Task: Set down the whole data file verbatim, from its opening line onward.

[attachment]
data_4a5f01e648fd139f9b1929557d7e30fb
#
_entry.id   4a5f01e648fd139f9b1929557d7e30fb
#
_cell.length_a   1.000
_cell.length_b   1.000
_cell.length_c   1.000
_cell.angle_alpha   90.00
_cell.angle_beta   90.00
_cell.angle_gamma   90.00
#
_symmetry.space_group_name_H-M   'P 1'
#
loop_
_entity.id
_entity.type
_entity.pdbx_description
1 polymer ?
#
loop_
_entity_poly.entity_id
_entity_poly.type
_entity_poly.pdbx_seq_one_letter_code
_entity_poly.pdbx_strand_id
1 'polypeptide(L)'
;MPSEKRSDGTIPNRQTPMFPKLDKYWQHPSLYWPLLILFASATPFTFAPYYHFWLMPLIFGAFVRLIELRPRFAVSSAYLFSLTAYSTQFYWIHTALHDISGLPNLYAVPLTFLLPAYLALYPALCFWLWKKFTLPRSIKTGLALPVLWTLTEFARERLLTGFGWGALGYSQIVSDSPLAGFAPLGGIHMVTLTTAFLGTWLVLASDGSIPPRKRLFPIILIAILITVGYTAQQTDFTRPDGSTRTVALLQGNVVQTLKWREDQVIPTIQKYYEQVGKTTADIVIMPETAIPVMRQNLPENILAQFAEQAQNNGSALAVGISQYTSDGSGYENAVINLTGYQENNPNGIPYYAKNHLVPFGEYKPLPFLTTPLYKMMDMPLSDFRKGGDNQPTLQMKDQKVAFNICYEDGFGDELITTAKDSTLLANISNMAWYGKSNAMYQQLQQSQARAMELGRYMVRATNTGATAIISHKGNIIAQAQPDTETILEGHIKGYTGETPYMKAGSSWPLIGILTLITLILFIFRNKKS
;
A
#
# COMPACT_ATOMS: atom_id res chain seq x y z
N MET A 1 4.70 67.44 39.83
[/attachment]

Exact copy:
data_4a5f01e648fd139f9b1929557d7e30fb
#
_entry.id   4a5f01e648fd139f9b1929557d7e30fb
#
_cell.length_a   1.000
_cell.length_b   1.000
_cell.length_c   1.000
_cell.angle_alpha   90.00
_cell.angle_beta   90.00
_cell.angle_gamma   90.00
#
_symmetry.space_group_name_H-M   'P 1'
#
loop_
_entity.id
_entity.type
_entity.pdbx_description
1 polymer ?
#
loop_
_entity_poly.entity_id
_entity_poly.type
_entity_poly.pdbx_seq_one_letter_code
_entity_poly.pdbx_strand_id
1 'polypeptide(L)'
;MPSEKRSDGTIPNRQTPMFPKLDKYWQHPSLYWPLLILFASATPFTFAPYYHFWLMPLIFGAFVRLIELRPRFAVSSAYLFSLTAYSTQFYWIHTALHDISGLPNLYAVPLTFLLPAYLALYPALCFWLWKKFTLPRSIKTGLALPVLWTLTEFARERLLTGFGWGALGYSQIVSDSPLAGFAPLGGIHMVTLTTAFLGTWLVLASDGSIPPRKRLFPIILIAILITVGYTAQQTDFTRPDGSTRTVALLQGNVVQTLKWREDQVIPTIQKYYEQVGKTTADIVIMPETAIPVMRQNLPENILAQFAEQAQNNGSALAVGISQYTSDGSGYENAVINLTGYQENNPNGIPYYAKNHLVPFGEYKPLPFLTTPLYKMMDMPLSDFRKGGDNQPTLQMKDQKVAFNICYEDGFGDELITTAKDSTLLANISNMAWYGKSNAMYQQLQQSQARAMELGRYMVRATNTGATAIISHKGNIIAQAQPDTETILEGHIKGYTGETPYMKAGSSWPLIGILTLITLILFIFRNKKS
;
A
#
# COMPACT_ATOMS: atom_id res chain seq x y z
N MET A 1 4.70 67.44 39.83